I feel sorry for the thug that steals my iPhone. Really, I do! I’m sure that one of the singular joys of lifting someone’s phone is sneaking back to the crib and enjoying a late night voyeuristic scroll through a stranger’s iPhoto album. I can only imagine the thrill of trolling thru selfies, critiquing wardrobe choices like a red carpet correspondent, or getting elitist munchies from the perfectly filtered snapshots of well-heeled foodies. So in advance of any potential thievery – I feel I must apologize for what is sure to be a less than eventful evening.
It’s not that I don’t have some great pics on my phone, I definitely do! Yoga on the beach at sunrise, a highly competitive game of duck duck goose with the kids in Africa, a few glam party pics, and an occasional celebrity sighting. All digitally documented and all things I’ll never forget, even without the high-resolution reminders.
But tonight, as I look through my photos for today’s “Year in Pictures” #ThinkKit prompt*, one theme stands out above the rest. In fact, I’d say it’s more than just a theme…it’s a picture perfect example of a cognitive crutch.
It appears that I haven’t just been using my camera to capture memories, I’ve been using it AS my memory!
My husband is a professional photographer. He’s given me a few tips on photography that have been more valuable than all my cool photo apps. He’s taught me about composition, lighting, and the thrill of using random people in the picture to create motion and context. When I remember those tips, I can take some pretty amazing pictures for an amateur. But unlike him, it doesn’t come naturally. I think in words – he thinks in pictures. All the time!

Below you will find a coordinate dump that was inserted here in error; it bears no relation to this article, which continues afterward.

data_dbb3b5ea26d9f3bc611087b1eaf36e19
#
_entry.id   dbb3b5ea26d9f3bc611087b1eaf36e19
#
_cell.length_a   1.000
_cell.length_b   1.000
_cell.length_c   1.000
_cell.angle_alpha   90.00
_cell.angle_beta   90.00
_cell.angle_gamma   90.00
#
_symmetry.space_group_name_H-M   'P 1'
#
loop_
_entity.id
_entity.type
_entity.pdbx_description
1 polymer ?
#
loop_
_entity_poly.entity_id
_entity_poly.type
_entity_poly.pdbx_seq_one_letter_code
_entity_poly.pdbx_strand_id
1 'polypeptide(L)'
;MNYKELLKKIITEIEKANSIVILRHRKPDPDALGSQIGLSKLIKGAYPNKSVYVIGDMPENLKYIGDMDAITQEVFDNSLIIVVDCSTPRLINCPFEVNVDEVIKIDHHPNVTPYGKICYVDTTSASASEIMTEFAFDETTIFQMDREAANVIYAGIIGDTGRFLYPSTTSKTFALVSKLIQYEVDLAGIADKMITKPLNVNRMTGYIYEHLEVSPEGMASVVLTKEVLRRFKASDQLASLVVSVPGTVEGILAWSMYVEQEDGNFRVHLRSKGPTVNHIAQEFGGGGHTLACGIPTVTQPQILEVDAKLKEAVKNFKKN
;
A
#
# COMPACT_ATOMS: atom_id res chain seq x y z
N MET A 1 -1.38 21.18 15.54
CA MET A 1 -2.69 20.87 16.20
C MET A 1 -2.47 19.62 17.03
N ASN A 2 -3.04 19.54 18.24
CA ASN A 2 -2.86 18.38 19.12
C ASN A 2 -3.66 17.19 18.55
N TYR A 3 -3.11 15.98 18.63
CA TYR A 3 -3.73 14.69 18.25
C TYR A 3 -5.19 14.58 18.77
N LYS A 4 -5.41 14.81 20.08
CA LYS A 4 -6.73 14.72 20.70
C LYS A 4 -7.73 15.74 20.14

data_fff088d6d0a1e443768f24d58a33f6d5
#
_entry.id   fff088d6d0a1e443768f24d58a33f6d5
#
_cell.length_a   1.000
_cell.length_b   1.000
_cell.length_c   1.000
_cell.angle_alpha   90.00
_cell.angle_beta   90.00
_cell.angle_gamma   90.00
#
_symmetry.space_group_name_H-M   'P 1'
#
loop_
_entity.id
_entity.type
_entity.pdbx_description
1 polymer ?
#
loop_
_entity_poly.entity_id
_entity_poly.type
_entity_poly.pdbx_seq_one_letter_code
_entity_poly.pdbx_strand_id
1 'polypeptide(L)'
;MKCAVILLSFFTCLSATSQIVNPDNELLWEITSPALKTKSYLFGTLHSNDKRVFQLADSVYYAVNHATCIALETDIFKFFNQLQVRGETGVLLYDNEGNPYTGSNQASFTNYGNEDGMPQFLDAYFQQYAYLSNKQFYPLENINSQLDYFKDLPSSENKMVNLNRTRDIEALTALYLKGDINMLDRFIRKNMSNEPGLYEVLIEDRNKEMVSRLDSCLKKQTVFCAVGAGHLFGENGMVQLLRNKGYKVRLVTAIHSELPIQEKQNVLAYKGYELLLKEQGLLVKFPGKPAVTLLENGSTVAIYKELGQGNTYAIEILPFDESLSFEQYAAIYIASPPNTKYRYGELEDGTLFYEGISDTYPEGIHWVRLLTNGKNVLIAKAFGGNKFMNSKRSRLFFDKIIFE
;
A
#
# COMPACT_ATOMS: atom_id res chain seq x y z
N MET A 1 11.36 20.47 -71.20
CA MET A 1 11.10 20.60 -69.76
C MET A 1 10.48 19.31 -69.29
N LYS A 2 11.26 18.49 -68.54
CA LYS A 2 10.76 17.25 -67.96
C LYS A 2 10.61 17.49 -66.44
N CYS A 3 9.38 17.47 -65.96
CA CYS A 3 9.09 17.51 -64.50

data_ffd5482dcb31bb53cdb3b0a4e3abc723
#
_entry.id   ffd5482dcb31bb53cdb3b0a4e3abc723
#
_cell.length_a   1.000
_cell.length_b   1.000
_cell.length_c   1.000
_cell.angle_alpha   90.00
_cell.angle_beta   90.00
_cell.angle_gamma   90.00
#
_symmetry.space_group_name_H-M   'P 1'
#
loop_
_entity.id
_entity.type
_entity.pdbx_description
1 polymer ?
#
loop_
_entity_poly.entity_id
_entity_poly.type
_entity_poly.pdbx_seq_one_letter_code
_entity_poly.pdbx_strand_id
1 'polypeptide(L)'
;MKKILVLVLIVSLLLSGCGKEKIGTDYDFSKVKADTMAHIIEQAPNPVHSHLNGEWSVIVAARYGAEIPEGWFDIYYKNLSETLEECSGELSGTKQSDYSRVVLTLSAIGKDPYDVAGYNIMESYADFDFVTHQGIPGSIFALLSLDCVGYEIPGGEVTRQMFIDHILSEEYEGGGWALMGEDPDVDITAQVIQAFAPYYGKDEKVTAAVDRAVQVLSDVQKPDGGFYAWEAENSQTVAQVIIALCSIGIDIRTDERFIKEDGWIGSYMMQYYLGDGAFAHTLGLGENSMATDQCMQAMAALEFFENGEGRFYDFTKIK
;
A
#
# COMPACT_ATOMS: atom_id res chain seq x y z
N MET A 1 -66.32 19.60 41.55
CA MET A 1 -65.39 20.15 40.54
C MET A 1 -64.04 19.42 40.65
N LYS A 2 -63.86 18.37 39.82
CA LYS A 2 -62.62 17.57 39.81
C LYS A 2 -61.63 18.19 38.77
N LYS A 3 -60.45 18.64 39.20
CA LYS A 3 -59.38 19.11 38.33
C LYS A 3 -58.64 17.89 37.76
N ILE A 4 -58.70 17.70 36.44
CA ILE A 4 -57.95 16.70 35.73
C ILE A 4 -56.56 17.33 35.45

“Honey, don’t forget to pick up treats for the dog.” SNAP
“Oh wow, this is really good wine!” SNAP
“What time is the movie?” SNAP
Which is why I blame him for how boring (and how full!) my iphoto album was this year. (Thanks, honey – consider yourself co-dependent!) From grocery lists to basketball schedules, flight times to meeting notes, my camera has become my short-term memory. Now, I too think in pictures — or I don’t think at all. It’s an unintentional and unhealthy side-effect of living in a world where we no longer have to remember our mom’s phone number or our friend’s address. All I really have to remember is where I put my phone!
What happened this year? What’s happening tomorrow? What do I need to pick up at the store? It’s all here in my photo album for your voyeuristic entertainment. If you think it’s worth stealing, you might want to think again.